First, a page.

Tuesday, July 30, 2013

Real/Surreal at the Akron Art Museum

Real/Surreal Exhibit at the Akron Art Museum
by Joanna Wilson

Jared French's State Park (1946) is a traditional composition of those at the beach.  However, the stiff and confrontational figures create a feeling of awkwardness and isolation.  Not exactly a fun vacation day at the beach!

There is a brand new exhibit at the Akron Art Museum entitled Real/Surreal that opened last week.  This provocative show includes more than 60 paintings, drawings, prints, and photographs that question our expectations, assumptions and understanding of Realism and Surrealism.  This show asks viewers to consider: is it possible to merge what many consider two distinctly separate approaches to art?  and what would that look like?

Astor Place (1932) by Francis Criss.  I love this one!  A somewhat realistic city street--with a distorted perspective, and long shadows that cover the lonely, empty streets--except for two nuns. 

This thoughtful exhibit was organized by the Whitney Museum of American Art to consider a collection of art from several twentieth century artists who were influenced by the political movements, tumultuous events, and new philosophies during World War I to the 1950s.  These artists began expressing themselves about the new ideas of Sigmund Freud, the rise of Fascism, the Depression and life in the Dust Bowl, the horrors of Nazi Germany, and the atomic bombings of Japan, by adding surrealistic elements to influence traditional realist art--with surprising effect.

Anatomical Painting (1946) by Pavel Tchelitchew.  Wrap you head around this one--a portrait of one's literal interior life.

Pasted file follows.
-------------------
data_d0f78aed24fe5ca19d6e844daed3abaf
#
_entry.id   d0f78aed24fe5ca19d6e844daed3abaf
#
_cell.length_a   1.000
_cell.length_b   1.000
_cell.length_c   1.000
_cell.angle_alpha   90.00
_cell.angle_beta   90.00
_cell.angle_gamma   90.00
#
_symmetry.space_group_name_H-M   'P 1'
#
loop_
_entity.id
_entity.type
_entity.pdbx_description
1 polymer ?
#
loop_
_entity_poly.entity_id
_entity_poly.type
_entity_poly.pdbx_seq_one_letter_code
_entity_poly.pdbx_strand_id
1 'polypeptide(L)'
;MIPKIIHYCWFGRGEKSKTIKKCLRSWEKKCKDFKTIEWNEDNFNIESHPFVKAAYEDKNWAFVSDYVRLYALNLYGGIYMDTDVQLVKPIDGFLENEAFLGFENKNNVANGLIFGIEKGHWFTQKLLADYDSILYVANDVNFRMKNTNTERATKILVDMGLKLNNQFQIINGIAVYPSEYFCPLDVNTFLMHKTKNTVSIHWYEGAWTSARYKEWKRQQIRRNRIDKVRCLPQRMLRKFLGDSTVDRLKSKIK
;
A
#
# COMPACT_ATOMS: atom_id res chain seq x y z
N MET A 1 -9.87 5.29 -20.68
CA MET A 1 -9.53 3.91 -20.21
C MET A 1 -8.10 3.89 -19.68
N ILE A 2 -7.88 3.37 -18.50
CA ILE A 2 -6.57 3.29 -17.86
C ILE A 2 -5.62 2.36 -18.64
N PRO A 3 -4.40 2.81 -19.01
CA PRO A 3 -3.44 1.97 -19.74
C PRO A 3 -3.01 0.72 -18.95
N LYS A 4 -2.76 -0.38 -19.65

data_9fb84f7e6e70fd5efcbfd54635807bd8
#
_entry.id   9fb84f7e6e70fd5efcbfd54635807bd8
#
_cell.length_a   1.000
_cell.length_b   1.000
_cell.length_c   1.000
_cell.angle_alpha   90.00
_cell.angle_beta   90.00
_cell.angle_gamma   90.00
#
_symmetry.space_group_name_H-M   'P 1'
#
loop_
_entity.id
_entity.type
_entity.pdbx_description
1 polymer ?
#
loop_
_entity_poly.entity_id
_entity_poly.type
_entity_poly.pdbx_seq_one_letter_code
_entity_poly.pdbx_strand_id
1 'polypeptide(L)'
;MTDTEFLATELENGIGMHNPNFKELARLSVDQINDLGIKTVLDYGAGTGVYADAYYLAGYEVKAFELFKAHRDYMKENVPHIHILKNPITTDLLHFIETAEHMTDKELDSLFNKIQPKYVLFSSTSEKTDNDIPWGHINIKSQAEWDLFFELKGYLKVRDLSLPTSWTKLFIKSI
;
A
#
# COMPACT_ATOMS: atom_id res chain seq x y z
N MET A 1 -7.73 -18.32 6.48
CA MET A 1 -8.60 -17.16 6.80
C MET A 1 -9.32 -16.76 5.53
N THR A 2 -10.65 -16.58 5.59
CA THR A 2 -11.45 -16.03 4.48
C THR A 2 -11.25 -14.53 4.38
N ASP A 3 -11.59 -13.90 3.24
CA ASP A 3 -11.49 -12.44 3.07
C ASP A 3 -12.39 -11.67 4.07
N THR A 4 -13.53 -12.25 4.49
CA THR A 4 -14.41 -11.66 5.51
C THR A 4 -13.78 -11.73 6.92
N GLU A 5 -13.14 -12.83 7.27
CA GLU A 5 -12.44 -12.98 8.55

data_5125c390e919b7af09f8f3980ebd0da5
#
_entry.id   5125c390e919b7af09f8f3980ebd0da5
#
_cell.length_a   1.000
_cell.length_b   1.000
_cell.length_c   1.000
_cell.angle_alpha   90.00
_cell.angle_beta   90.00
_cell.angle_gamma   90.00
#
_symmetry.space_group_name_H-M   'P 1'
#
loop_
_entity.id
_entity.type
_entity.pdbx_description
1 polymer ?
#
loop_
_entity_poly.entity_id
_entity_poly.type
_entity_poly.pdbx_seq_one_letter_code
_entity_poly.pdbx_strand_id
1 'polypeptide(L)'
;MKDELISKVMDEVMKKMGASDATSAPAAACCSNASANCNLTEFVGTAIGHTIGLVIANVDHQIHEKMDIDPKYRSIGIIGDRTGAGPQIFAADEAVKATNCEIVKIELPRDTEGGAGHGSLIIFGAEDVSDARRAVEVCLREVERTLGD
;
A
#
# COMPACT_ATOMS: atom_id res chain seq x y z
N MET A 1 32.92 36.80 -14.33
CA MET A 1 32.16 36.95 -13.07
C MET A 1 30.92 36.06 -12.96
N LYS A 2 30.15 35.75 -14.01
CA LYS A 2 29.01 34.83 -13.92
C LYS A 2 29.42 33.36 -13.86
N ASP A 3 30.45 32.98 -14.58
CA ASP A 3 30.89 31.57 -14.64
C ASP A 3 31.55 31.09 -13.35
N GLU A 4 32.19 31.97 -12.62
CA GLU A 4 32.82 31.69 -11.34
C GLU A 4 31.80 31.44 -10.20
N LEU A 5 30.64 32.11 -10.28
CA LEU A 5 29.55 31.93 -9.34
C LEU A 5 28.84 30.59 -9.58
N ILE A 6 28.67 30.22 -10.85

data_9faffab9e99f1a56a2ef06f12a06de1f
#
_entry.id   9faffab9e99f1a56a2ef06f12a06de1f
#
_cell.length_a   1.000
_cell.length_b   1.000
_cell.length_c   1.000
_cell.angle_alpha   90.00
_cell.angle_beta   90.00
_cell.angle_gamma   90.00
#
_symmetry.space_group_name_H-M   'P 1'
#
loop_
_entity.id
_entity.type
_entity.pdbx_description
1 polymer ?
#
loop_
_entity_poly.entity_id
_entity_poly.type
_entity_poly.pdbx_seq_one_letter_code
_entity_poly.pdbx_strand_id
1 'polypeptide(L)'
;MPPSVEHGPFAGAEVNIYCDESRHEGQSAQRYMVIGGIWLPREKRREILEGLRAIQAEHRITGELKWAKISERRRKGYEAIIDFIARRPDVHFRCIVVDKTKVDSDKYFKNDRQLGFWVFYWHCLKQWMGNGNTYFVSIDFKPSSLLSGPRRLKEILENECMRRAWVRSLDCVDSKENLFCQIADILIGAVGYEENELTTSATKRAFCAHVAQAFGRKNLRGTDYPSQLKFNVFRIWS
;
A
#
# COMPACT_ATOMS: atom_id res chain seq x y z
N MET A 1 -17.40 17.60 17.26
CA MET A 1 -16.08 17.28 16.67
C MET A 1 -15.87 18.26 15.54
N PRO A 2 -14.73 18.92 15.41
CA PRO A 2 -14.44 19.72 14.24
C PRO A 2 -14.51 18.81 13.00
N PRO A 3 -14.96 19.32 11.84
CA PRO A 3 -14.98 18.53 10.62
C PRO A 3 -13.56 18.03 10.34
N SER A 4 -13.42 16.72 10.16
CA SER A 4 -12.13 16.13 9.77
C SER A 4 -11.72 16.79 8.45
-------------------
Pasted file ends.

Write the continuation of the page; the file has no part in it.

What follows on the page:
Many of these art pieces in the new exhibit remind viewers of the blurry lines between reality and the fantastic, between the rational and non-rational.  I just loved this show.  You don't have to over-intellectualize the show.  There's a lot here for the whole family to enjoyThe exhibit is interesting on many different levels and is appealing to the curious, the casual, and the educated viewer.

The Subway (1950) by George Tooker.  Is this painting more realist or surrealist?  Where would you place it along a continuum between the two approaches to art?

There are also two fun interactive opportunities in the gallery.  There's a magnetized board with some of the outstanding art pieces from this show on cards--where you are asked to place each art piece somewhere along a continuum between Realism and Surrealism.  Not an easy task!  You can also participate in an interactive doodling activity called Mind Games. It features a technique made popular by the Surrealists, wherein one draws on top of geometric figures to reveal aspects of your personality! It's a fun eye-opener.

No Passing (1954) by Kay Sage. 

Real/Surreal runs now through November 3rd, 2013.  I encourage you to not only check out the exhibit but to partake in the many supplementary activities organized by the Museum to enhance the exhibit.  Thursday nights at the Museum offer the Downtown@Dusk Summer Concert series--still running now through Aug. 15th starting at 6:30pm.  Those same Thursday nights also offer the ArtTalks@Dusk now through Aug. 15th, at 7:30pm inside the Museum in the auditorium.  And there's more.  Check the Museum website for a full schedule of exhibition-related events.

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